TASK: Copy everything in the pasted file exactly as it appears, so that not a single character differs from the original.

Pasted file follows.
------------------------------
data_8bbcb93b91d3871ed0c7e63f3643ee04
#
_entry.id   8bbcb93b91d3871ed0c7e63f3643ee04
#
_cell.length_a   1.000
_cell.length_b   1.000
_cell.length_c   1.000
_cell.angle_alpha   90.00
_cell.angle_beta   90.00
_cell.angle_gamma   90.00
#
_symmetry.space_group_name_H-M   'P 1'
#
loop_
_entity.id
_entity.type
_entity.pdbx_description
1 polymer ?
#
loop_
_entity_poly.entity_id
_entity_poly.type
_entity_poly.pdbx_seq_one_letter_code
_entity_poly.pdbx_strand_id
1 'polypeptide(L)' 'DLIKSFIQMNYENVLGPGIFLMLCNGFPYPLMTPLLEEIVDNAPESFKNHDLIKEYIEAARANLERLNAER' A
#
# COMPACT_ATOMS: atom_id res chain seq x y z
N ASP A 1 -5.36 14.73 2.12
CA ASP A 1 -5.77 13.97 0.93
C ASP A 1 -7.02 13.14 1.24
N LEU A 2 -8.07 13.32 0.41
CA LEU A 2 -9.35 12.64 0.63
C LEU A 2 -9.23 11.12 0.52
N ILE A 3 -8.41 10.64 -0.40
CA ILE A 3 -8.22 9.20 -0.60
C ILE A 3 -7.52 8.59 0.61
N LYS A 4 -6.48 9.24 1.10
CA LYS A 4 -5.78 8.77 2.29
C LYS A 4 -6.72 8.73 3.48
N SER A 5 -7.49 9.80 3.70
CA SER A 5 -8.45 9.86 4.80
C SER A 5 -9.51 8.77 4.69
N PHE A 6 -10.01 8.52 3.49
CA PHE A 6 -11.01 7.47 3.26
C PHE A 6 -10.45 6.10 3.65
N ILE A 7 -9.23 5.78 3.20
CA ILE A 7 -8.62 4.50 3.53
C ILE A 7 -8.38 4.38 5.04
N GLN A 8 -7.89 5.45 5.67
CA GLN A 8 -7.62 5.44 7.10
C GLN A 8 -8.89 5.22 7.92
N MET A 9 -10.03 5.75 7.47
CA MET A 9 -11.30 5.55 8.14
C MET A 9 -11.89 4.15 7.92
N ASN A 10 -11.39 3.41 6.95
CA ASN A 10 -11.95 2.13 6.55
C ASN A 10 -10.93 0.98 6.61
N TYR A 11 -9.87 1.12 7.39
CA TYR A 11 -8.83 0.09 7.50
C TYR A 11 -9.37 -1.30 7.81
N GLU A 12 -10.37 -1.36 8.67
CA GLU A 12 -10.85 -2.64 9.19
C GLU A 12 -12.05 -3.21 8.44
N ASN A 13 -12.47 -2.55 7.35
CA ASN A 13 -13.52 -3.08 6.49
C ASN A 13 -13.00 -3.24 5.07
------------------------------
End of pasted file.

data_8bbcb93b91d3871ed0c7e63f3643ee04
#
_entry.id   8bbcb93b91d3871ed0c7e63f3643ee04
#
_cell.length_a   1.000
_cell.length_b   1.000
_cell.length_c   1.000
_cell.angle_alpha   90.00
_cell.angle_beta   90.00
_cell.angle_gamma   90.00
#
_symmetry.space_group_name_H-M   'P 1'
#
loop_
_entity.id
_entity.type
_entity.pdbx_description
1 polymer ?
#
loop_
_entity_poly.entity_id
_entity_poly.type
_entity_poly.pdbx_seq_one_letter_code
_entity_poly.pdbx_strand_id
1 'polypeptide(L)' 'DLIKSFIQMNYENVLGPGIFLMLCNGFPYPLMTPLLEEIVDNAPESFKNHDLIKEYIEAARANLERLNAER' A
#
# COMPACT_ATOMS: atom_id res chain seq x y z
N ASP A 1 -5.36 14.73 2.12
CA ASP A 1 -5.77 13.97 0.93
C ASP A 1 -7.02 13.14 1.24
N LEU A 2 -8.07 13.32 0.41
CA LEU A 2 -9.35 12.64 0.63
C LEU A 2 -9.23 11.12 0.52
N ILE A 3 -8.41 10.64 -0.40
CA ILE A 3 -8.22 9.20 -0.60
C ILE A 3 -7.52 8.59 0.61
N LYS A 4 -6.48 9.24 1.10
CA LYS A 4 -5.78 8.77 2.29
C LYS A 4 -6.72 8.73 3.48
N SER A 5 -7.49 9.80 3.70
CA SER A 5 -8.45 9.86 4.80
C SER A 5 -9.51 8.77 4.69
N PHE A 6 -10.01 8.52 3.49
CA PHE A 6 -11.01 7.47 3.26
C PHE A 6 -10.45 6.10 3.65
N ILE A 7 -9.23 5.78 3.20
CA ILE A 7 -8.62 4.50 3.53
C ILE A 7 -8.38 4.38 5.04
N GLN A 8 -7.89 5.45 5.67
CA GLN A 8 -7.62 5.44 7.10
C GLN A 8 -8.89 5.22 7.92
N MET A 9 -10.03 5.75 7.47
CA MET A 9 -11.30 5.55 8.14
C MET A 9 -11.89 4.15 7.92
N ASN A 10 -11.39 3.41 6.95
CA ASN A 10 -11.95 2.13 6.55
C ASN A 10 -10.93 0.98 6.61
N TYR A 11 -9.87 1.12 7.39
CA TYR A 11 -8.83 0.09 7.50
C TYR A 11 -9.37 -1.30 7.81
N GLU A 12 -10.37 -1.36 8.67
CA GLU A 12 -10.85 -2.64 9.19
C GLU A 12 -12.05 -3.21 8.44
N ASN A 13 -12.47 -2.55 7.35
CA ASN A 13 -13.52 -3.08 6.49
C ASN A 13 -13.00 -3.24 5.07